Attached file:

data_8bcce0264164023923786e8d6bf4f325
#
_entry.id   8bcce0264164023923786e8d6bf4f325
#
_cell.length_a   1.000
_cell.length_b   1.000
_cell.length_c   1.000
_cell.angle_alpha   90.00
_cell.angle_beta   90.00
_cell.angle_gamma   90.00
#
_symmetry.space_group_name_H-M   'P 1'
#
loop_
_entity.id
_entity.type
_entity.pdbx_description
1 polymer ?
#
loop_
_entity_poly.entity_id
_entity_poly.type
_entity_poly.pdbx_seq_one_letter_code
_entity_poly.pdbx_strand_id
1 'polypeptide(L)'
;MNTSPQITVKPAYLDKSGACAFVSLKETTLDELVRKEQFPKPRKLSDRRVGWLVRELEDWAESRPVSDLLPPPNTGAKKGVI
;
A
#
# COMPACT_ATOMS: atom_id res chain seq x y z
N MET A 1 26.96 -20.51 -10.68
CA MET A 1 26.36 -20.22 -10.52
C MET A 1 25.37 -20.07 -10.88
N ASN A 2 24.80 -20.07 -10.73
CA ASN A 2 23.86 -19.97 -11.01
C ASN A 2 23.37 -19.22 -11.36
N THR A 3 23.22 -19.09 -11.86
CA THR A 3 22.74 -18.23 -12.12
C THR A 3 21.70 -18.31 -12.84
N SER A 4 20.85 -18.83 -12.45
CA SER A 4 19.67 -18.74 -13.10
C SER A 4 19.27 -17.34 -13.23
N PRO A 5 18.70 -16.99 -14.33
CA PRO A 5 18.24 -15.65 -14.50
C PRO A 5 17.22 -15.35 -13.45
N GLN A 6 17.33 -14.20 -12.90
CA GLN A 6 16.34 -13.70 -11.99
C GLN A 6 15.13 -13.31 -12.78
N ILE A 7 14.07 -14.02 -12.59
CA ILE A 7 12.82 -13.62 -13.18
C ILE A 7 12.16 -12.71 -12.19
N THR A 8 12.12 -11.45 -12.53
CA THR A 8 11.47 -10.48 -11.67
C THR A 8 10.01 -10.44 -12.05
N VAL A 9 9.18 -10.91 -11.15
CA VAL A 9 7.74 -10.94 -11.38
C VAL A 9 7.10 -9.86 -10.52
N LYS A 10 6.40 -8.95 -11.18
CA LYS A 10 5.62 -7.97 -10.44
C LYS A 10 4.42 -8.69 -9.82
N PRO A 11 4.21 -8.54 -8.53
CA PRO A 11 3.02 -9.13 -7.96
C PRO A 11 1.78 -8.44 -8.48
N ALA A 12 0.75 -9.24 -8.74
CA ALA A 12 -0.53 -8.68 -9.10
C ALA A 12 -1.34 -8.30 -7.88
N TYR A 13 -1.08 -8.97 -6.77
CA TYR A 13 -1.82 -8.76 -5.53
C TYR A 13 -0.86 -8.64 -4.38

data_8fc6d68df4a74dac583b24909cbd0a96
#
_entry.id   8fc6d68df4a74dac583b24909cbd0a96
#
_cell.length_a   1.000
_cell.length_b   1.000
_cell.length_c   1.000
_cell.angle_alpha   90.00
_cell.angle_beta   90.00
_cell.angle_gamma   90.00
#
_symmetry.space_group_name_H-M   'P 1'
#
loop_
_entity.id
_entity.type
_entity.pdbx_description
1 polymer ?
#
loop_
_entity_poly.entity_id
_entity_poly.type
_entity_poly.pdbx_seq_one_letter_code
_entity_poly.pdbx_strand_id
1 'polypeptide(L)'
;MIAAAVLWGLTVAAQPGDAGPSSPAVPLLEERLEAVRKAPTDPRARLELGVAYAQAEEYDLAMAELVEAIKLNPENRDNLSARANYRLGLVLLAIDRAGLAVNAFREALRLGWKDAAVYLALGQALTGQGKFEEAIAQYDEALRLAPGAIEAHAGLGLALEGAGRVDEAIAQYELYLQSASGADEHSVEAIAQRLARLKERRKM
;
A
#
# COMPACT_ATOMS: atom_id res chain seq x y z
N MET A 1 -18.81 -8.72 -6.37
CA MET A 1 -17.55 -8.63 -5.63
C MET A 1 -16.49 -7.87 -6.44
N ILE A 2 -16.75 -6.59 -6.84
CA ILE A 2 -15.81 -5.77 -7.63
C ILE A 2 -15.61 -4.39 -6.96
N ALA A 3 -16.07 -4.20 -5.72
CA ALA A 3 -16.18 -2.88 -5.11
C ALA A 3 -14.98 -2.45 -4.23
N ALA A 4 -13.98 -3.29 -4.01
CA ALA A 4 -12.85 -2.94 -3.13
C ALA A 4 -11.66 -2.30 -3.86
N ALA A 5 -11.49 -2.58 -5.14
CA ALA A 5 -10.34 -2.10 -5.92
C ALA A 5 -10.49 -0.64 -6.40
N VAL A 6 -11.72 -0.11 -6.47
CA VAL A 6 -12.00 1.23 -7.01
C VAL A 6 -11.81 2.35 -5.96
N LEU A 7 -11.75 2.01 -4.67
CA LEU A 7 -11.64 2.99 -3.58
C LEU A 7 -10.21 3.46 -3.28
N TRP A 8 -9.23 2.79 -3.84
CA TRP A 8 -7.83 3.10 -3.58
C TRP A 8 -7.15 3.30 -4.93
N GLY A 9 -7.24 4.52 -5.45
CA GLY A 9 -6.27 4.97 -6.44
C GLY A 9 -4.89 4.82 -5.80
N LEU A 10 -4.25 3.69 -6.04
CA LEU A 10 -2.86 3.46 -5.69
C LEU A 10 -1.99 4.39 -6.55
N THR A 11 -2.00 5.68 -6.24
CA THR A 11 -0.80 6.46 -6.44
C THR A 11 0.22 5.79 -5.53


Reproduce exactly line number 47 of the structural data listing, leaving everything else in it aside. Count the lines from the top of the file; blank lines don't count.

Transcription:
CA GLN A 6 16.34 -13.70 -11.99